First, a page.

NBC will be doing a live broadcast of The Wiz in December. I loved the play and the movie (which was a huge flop). The movie introduced me to the legend that was Lena Horne, who bought the house down with her rendition of “Home.” Lena as Glinda the Good Witch features in my coming out/ diva worship fable, “Circus Boy Without A Safety Net.” Here’s hoping that NBC doesn’t make a mess of the show as they did with Peter Pan!
Happy Birthday to my friend, colleague Jonathan Harper’s debut collection, “Daydreamers.” It’s been getting some great buzz. Harper and I not only share publishers (Lethe Press), we also live relatively near each other (DC Authors represent!). I’ve heard him read from the collection and can assure you that his fiction is full of humor, and excellent characterization.
Confirmed readers: Timothy Liu, Michael Carroll, Ellen Bass, Dia Felix, Jameson Currier, Craig L. Gidney, Michael Broder, Thomas McBee, David Swatling, Ron Suresha, Rafe Haze, Kelly Cogswell, Susan Kuklin, Sean Strub, Vinton McCabe, Bob Hofler, Rob Smith, Shelly Oria, Dominic Ambrose, Sheela Lambert, Philip Gefter, Ann Herendeen, Stephen Morrison, Alexis De Veaux, Tim Federle
When I was in fifth grade, we studied Greek Mythology . The text we used was Edith Hamilton’s Mythology. I think the teacher cleaned-up the myths up, taking out all the naughty bits, but she sparked my interest in mythology in general. Because of this interest, I got another, more comprehensive salacious book at a yard sale for 25 cents. That was the birth of my obsession.
What cemented my obsession, though, is an obscure children’s novel, called The Gods in Winterby Patricia Miles. The teacher read the novel aloud to us a couple of times a week. It’s set in 1950s Britain and retells the story of Persephone and Demeter. The POV characters are kids, after their parents hire a mysterious nanny who always seems to be looking for her lost daughter. The mythic echoes in the story are full of wonder and terror, I remember being haunted by expertly invoked angst of the nanny (who, of course is Demeter/Ceres in disguise).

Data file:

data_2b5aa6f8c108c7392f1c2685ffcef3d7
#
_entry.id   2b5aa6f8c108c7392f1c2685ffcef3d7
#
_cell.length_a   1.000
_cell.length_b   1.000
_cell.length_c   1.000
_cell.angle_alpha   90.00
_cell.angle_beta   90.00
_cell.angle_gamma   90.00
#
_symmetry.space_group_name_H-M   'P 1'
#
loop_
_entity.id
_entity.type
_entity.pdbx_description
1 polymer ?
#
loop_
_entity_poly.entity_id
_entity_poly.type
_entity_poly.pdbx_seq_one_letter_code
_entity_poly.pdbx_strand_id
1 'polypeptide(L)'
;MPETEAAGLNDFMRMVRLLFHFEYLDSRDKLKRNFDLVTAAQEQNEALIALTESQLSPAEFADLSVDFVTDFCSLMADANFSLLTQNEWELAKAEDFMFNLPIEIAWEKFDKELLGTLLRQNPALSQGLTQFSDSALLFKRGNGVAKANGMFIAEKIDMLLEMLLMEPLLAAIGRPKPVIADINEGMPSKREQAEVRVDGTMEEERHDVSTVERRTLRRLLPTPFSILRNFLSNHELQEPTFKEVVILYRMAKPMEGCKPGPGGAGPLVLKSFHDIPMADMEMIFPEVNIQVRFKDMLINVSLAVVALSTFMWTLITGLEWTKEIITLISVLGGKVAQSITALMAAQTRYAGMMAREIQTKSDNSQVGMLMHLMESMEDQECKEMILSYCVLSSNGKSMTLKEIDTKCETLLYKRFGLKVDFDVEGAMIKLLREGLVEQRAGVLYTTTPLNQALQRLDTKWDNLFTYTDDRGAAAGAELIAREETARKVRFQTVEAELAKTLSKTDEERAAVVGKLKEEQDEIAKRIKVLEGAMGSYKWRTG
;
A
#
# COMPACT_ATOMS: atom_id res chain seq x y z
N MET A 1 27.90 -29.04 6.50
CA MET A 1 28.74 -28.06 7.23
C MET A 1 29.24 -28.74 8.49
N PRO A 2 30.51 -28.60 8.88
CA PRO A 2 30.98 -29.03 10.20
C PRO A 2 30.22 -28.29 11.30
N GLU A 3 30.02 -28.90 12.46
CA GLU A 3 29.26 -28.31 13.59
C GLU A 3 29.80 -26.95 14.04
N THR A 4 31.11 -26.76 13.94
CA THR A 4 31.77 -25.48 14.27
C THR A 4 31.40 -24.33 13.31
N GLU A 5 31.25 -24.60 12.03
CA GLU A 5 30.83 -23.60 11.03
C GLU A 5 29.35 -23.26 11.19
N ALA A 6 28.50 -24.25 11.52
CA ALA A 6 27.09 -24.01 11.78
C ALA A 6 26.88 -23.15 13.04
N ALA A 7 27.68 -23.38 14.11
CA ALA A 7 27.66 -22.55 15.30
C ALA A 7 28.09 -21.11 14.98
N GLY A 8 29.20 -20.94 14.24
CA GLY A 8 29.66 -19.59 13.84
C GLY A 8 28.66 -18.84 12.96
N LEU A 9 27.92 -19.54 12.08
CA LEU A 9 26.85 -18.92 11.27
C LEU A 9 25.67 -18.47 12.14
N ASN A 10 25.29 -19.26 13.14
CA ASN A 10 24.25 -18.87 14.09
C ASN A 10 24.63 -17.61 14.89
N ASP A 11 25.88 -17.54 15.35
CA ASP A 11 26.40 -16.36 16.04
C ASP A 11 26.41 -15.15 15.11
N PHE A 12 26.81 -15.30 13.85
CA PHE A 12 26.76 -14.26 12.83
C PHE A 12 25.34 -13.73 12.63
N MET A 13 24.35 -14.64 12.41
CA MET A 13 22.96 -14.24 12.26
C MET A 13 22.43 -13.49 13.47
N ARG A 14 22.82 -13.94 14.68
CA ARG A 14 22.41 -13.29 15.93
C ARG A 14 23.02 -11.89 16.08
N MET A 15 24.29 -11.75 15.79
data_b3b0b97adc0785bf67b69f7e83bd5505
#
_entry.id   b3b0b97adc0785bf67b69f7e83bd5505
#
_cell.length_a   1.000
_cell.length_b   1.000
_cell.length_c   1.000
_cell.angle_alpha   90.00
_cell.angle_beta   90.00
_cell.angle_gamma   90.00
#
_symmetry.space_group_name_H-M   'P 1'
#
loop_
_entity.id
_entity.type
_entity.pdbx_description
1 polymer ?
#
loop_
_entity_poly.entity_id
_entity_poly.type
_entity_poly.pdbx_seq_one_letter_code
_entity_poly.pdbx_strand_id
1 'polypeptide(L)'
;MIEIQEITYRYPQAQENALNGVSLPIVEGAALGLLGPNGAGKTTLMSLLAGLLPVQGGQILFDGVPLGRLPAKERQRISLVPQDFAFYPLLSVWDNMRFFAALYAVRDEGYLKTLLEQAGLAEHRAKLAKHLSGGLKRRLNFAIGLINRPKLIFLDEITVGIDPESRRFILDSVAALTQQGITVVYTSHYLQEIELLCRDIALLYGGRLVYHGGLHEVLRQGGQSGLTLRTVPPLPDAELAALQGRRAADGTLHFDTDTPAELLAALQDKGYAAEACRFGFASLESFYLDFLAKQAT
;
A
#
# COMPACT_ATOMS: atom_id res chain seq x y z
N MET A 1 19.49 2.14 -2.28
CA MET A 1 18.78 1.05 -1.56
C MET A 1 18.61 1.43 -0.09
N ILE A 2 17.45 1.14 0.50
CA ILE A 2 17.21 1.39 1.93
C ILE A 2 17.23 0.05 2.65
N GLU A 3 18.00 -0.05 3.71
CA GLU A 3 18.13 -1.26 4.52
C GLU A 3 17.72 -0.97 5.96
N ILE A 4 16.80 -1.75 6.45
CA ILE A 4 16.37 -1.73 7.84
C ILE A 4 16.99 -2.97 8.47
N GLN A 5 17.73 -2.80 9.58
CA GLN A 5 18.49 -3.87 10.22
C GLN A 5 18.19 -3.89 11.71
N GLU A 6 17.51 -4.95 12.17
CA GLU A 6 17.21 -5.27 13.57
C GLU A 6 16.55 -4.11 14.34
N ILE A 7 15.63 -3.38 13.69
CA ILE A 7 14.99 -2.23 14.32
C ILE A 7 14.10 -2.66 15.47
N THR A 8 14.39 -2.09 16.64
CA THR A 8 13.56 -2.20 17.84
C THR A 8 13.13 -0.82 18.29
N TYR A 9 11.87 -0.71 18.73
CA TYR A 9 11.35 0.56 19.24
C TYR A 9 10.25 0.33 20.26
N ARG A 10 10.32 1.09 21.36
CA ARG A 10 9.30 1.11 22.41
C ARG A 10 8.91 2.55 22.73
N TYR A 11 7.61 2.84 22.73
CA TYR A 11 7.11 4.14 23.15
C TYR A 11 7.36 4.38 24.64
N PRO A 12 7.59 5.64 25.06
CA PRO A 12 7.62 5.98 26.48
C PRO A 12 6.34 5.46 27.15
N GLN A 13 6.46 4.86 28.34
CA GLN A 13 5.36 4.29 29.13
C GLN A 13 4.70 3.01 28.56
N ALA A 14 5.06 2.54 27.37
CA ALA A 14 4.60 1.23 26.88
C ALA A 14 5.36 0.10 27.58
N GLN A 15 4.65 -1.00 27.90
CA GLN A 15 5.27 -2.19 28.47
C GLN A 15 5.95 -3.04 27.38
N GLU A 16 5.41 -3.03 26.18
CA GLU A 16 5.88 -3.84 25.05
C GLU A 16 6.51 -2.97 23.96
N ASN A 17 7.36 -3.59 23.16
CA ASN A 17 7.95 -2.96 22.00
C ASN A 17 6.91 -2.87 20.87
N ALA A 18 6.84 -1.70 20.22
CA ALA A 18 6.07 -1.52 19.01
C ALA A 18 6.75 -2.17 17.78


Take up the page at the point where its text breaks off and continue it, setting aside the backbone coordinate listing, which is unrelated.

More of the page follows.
“Inscribed” is a kind of skewed homage to that book. It’s set in the present-day, and concerns the esoteric research of Byron Davies, a kind of Robert Graves-styled academic, and the legacy he leaves for his son, Simon, who isn’t interested. It’s a kind of Oedipal tale about fathers and sons, betrayal and alchemy. The figure of Hermes—as psychopomp, magician and trickster—is woven throughout the story.
Robert Levy’s supernatural thriller debut, THE GLITTERING WORLD is a sinister reinterpretation of the changeling child myth set in the ruins of a remote Canadian artist’s community. Levy is trained as a psychologist, and this insight into various mental states and disorders underpins the tightly-drawn character portraits. The story is told from four distinct view points, and the grounding in the ‘real’ world (hippy artist’s communes, 90s-era club scene, the professional lives of chefs and a working psychiatrist) makes the intrusion of the counterfactual more chilling.
Levy’s novel reminds me, tonally, of the movie UNDER THE SKIN. The works share themes of otherness—true otherness (think of Starfish Aliens)— existential despair and both works use the landscape-as-character (the highlands of Scotland in UTS, the Canadian wilderness in TGW) effectively.
Highly recommended for fans of Elizabeth Hand and Holly Black (in her dark lyrical mode).